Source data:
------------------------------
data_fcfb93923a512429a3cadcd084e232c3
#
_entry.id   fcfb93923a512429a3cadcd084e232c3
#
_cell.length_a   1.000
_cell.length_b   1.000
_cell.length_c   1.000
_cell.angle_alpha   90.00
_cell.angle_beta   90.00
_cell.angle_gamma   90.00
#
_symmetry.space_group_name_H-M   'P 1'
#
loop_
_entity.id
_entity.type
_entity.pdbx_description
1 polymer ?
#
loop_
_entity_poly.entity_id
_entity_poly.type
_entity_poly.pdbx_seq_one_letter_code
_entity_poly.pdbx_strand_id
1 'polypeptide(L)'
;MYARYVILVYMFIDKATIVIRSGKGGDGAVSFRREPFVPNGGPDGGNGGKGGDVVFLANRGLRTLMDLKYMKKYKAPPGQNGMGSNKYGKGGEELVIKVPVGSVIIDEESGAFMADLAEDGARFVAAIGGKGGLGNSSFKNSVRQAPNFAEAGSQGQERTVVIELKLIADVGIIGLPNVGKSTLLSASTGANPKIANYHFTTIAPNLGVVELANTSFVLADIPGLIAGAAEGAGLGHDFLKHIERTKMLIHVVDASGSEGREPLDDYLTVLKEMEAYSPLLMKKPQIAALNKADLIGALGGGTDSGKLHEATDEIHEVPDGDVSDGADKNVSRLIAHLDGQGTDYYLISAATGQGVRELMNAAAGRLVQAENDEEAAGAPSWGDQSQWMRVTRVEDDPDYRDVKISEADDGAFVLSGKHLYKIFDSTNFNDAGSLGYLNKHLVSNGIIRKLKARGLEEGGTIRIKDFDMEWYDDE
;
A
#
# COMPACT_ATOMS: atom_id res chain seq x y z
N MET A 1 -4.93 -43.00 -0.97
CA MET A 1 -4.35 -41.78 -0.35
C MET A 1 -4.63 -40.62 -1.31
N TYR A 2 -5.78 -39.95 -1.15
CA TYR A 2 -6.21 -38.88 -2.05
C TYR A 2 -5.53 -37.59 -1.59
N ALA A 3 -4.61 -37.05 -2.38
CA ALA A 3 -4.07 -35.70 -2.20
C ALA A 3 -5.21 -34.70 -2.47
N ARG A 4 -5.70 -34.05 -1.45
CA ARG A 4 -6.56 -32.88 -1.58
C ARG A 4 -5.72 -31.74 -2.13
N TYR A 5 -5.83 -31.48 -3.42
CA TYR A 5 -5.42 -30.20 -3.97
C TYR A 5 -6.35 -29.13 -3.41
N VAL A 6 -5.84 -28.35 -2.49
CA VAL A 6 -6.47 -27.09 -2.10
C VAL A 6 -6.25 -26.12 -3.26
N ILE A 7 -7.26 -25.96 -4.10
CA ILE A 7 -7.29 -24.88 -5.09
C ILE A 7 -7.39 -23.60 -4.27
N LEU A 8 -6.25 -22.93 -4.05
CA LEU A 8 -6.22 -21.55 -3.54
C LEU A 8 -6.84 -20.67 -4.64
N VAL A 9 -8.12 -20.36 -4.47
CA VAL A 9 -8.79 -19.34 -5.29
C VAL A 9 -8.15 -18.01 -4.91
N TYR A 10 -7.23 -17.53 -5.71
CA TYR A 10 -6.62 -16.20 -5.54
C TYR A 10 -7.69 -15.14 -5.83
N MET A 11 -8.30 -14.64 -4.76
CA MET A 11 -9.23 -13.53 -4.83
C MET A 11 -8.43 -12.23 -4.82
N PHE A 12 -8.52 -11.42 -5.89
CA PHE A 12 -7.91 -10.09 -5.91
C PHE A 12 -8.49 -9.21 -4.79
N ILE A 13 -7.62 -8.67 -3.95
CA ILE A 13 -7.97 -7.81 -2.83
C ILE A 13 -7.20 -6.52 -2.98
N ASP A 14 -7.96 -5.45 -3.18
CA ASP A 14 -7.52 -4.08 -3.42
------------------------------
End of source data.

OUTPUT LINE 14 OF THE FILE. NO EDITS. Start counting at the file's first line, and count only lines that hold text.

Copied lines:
loop_